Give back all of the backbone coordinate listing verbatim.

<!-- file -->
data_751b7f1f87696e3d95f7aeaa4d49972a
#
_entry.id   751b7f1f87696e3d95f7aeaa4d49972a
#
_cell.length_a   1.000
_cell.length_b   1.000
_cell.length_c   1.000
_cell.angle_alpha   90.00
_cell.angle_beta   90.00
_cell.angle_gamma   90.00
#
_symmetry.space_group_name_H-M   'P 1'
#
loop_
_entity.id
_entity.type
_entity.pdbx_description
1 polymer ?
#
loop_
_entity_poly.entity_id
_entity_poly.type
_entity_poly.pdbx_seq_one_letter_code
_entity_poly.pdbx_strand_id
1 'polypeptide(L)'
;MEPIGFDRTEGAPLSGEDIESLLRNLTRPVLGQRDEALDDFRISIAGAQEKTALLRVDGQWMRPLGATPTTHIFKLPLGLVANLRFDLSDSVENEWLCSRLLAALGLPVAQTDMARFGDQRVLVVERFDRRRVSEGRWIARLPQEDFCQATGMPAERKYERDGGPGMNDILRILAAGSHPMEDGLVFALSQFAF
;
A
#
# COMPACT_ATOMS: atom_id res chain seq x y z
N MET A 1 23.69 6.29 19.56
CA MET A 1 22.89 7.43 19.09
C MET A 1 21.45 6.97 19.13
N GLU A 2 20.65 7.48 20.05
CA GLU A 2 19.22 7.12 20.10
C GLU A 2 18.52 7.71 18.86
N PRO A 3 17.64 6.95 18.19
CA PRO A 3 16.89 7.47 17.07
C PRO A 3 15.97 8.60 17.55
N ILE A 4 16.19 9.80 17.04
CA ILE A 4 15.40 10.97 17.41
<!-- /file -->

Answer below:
data_751b7f1f87696e3d95f7aeaa4d49972a
#
_entry.id   751b7f1f87696e3d95f7aeaa4d49972a
#
_cell.length_a   1.000
_cell.length_b   1.000
_cell.length_c   1.000
_cell.angle_alpha   90.00
_cell.angle_beta   90.00
_cell.angle_gamma   90.00
#
_symmetry.space_group_name_H-M   'P 1'
#
loop_
_entity.id
_entity.type
_entity.pdbx_description
1 polymer ?
#
loop_
_entity_poly.entity_id
_entity_poly.type
_entity_poly.pdbx_seq_one_letter_code
_entity_poly.pdbx_strand_id
1 'polypeptide(L)'
;MEPIGFDRTEGAPLSGEDIESLLRNLTRPVLGQRDEALDDFRISIAGAQEKTALLRVDGQWMRPLGATPTTHIFKLPLGLVANLRFDLSDSVENEWLCSRLLAALGLPVAQTDMARFGDQRVLVVERFDRRRVSEGRWIARLPQEDFCQATGMPAERKYERDGGPGMNDILRILAAGSHPMEDGLVFALSQFAF
;
A
#
# COMPACT_ATOMS: atom_id res chain seq x y z
N MET A 1 23.69 6.29 19.56
CA MET A 1 22.89 7.43 19.09
C MET A 1 21.45 6.97 19.13
N GLU A 2 20.65 7.48 20.05
CA GLU A 2 19.22 7.12 20.10
C GLU A 2 18.52 7.71 18.86
N PRO A 3 17.64 6.95 18.19
CA PRO A 3 16.89 7.47 17.07
C PRO A 3 15.97 8.60 17.55
N ILE A 4 16.19 9.80 17.04
CA ILE A 4 15.40 10.97 17.41